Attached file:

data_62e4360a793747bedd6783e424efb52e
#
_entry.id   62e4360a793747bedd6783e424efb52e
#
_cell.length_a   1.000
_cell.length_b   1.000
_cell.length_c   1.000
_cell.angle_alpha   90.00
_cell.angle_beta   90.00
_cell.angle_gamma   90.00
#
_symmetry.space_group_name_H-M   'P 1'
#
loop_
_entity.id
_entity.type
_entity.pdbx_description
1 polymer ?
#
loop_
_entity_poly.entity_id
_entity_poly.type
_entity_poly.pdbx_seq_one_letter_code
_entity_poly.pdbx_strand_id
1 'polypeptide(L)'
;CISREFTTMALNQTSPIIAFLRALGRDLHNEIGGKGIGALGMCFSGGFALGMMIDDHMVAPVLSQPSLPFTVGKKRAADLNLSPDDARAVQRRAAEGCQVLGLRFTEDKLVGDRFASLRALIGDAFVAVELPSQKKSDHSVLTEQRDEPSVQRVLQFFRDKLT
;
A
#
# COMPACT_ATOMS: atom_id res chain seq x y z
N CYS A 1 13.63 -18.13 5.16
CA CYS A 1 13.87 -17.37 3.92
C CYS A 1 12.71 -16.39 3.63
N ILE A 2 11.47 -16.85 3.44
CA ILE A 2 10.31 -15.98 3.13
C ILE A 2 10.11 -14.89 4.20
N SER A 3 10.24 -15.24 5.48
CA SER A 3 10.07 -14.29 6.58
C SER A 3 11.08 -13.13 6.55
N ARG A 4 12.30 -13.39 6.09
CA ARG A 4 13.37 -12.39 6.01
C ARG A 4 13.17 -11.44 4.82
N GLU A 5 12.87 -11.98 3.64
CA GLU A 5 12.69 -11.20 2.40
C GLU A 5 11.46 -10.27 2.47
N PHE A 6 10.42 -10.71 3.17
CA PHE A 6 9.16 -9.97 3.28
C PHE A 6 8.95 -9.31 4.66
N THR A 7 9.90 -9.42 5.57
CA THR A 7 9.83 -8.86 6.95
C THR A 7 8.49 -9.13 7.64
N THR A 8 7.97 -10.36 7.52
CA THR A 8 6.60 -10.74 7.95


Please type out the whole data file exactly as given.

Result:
data_62e4360a793747bedd6783e424efb52e
#
_entry.id   62e4360a793747bedd6783e424efb52e
#
_cell.length_a   1.000
_cell.length_b   1.000
_cell.length_c   1.000
_cell.angle_alpha   90.00
_cell.angle_beta   90.00
_cell.angle_gamma   90.00
#
_symmetry.space_group_name_H-M   'P 1'
#
loop_
_entity.id
_entity.type
_entity.pdbx_description
1 polymer ?
#
loop_
_entity_poly.entity_id
_entity_poly.type
_entity_poly.pdbx_seq_one_letter_code
_entity_poly.pdbx_strand_id
1 'polypeptide(L)'
;CISREFTTMALNQTSPIIAFLRALGRDLHNEIGGKGIGALGMCFSGGFALGMMIDDHMVAPVLSQPSLPFTVGKKRAADLNLSPDDARAVQRRAAEGCQVLGLRFTEDKLVGDRFASLRALIGDAFVAVELPSQKKSDHSVLTEQRDEPSVQRVLQFFRDKLT
;
A
#
# COMPACT_ATOMS: atom_id res chain seq x y z
N CYS A 1 13.63 -18.13 5.16
CA CYS A 1 13.87 -17.37 3.92
C CYS A 1 12.71 -16.39 3.63
N ILE A 2 11.47 -16.85 3.44
CA ILE A 2 10.31 -15.98 3.13
C ILE A 2 10.11 -14.89 4.20
N SER A 3 10.24 -15.24 5.48
CA SER A 3 10.07 -14.29 6.58
C SER A 3 11.08 -13.13 6.55
N ARG A 4 12.30 -13.39 6.09
CA ARG A 4 13.37 -12.39 6.01
C ARG A 4 13.17 -11.44 4.82
N GLU A 5 12.87 -11.98 3.64
CA GLU A 5 12.69 -11.20 2.40
C GLU A 5 11.46 -10.27 2.47
N PHE A 6 10.42 -10.71 3.17
CA PHE A 6 9.16 -9.97 3.28
C PHE A 6 8.95 -9.31 4.66
N THR A 7 9.90 -9.42 5.57
CA THR A 7 9.83 -8.86 6.95
C THR A 7 8.49 -9.13 7.64
N THR A 8 7.97 -10.36 7.52
CA THR A 8 6.60 -10.74 7.95